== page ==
The Canada Dental Benefit* is a national dental care program that will provide benefit payments to cover dental expenses for Canadians with annual household incomes of less than $90,000 and no private dental insurance coverage.

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Why do we need the Canada Dental Benefit?

Did you know that the Medical Services Plan in BC doesn’t cover most procedures related to dental health for the majority of people? Although many Canadians have private dental insurance, some don’t. Some people hesitate to see a dentist due to the cost. The Canada Dental Benefit is a step towards helping Canadians get the dental care they need for good oral health.

When does the program start?

The program is being implemented in stages starting this year, until 2025. This year on December 1, phase 1 will start with children under 12. By 2023, the program will include children under 18, seniors and people living with a disability. By 2025, all uninsured families with an annual household income of less than $90,000 will be eligible.

Who is part of phase 1?

The first phase that is intended to start on December 1 will include children under the age of 12 with an annual family income of less than $90,000, with no private dental insurance. Once the program starts, it will cover dental expenses that were paid retroactive to October 1, 2022. The parents or guardians need to apply for the Canada Dental Benefit through the Canada Revenue Agency.

How much is the benefit?

Depending on your family income and eligibility, you could receive a tax-free benefit payment of up to $650 per child per year. 

If your family’s net annual income is less than $70,000, the maximum amount possible per child per year is $650.
If your family’s net annual income is between $70,000 to $79,999, the maximum amount possible per child per year is $390.
If your family’s net annual income is between $80,000 to $89,999, the maximum amount possible per child per year is $260.

Is the benefit enough to cover all dental work needed?

The cost will depend on various factors.

One factor is whether your child is seeing a general practice dentist or a specialist pediatric dentist. Although all dentists are trained to work with children, pediatric dentists have additional training. A specialist’s fees will be higher compared to general dentists in most cases. If you’re not sure whether your child needs to see a specialist or not and you’re located near the Panorama Ridge and Sullivan Station area in Surrey, you could start by booking an appointment with our dental clinic.  Family dentists Dr. Chow or Dr. Bellusci will examine your child’s teeth and discuss what your child needs, and recommend where it could be done.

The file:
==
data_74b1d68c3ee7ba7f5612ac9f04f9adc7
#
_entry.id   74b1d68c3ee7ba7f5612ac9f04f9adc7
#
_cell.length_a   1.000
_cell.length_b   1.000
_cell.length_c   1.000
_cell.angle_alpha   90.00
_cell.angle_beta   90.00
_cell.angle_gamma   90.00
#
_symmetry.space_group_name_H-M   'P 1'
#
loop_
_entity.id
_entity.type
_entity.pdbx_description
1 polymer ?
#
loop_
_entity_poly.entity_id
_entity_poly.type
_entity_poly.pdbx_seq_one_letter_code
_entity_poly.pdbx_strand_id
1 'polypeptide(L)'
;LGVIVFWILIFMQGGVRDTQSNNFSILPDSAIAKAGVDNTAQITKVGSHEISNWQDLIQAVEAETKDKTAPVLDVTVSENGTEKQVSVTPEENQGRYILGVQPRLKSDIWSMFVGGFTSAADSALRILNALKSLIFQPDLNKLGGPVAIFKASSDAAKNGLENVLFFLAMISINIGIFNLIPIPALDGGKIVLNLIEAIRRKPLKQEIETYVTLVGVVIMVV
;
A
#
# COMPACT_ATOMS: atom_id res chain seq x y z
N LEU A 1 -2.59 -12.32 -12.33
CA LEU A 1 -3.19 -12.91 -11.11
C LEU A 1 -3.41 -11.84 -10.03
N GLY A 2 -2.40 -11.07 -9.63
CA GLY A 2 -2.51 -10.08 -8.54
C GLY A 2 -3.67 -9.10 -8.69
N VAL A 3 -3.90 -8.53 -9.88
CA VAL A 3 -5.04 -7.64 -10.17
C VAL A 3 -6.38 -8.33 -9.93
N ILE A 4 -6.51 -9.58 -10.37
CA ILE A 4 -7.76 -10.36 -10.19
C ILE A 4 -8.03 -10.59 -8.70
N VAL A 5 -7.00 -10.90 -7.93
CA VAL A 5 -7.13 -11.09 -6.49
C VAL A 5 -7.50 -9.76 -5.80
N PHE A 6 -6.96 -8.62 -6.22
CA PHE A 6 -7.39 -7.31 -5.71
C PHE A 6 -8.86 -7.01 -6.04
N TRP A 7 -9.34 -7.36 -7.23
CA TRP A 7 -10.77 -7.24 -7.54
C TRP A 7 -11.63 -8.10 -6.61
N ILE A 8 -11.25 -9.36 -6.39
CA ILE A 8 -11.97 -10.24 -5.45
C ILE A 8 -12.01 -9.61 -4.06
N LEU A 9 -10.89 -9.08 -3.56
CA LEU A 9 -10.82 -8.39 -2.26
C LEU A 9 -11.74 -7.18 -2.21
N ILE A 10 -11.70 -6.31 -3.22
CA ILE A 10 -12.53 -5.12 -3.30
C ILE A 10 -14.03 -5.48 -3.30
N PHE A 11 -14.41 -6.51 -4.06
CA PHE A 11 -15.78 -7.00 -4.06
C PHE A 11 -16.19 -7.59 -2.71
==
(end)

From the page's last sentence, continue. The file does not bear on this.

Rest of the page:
Other factors include the age and oral health of your child and they can greatly affect how much their dental care would cost. If you would like a more accurate idea of how much a dental visit in Surrey, B.C. would cost, please feel free to contact us for an estimate.

The Canadian Dental Association recommends that children start going to the dentist when they get their first tooth, or when they’re 1 year old, whichever comes first. For majority of children at this age, the benefit amount would be more than enough to cover the visits twice a year. However, a $260 subsidy is typically enough to cover an older child’s first checkup, X-rays, and cleaning. We encourage you to bring your child to the dentist as soon as possible so that small issues, like cavities, can be caught and managed immediately.

*Please note: This article is our understanding of the program and is not meant to be official advice. For details and the most up to date, accurate information, visit the official CRA website.


Baby teeth can get cavities just like adult teeth. If the cavity becomes big, the tooth can become painful or even infected. If the baby tooth can’t be saved, it may need to be removed. We all know that teeth are necessary for eating, speaking and smiling, but did you know that baby teeth are also space holders for adult teeth? Baby teeth are meant to stay in place, until your child is around 12 years old. If a baby tooth is removed or lost too early, neighbouring teeth may tip into the space. By the time the adult tooth is finally ready to come out, the space may no longer be big enough for it to come out straight. 
Baby teeth hold space for adult teeth

When Should my Child Start Going to the Family Dentist?

In addition to brushing at home, early checkups are important for maintaining the baby teeth. The Canadian Dental Association recommends that your child’s first visit be within 6 months of the first tooth appearing or by age one, whichever comes first. 
The first dental checkup should be soon after their first tooth comes out or by the age of one.


  • Read a children’s book about going to the dentist.
  • Watch an educational video on YouTube about going to the dentist.
  • Bring your child’s favourite stuffed animal or comforting blanket to the visit.
  • Role-play at home using toys as dentists and patients.
  • Bring your child along to your own dentist appointment. This may help your child get used to the dentist environment.
Role play using toys as patient and dentist.


  • A ride in the dental chair
  • A review of the medical and dental history.
  • A checkup of the teeth, gums, and the bite to see if things are developing in the way they should.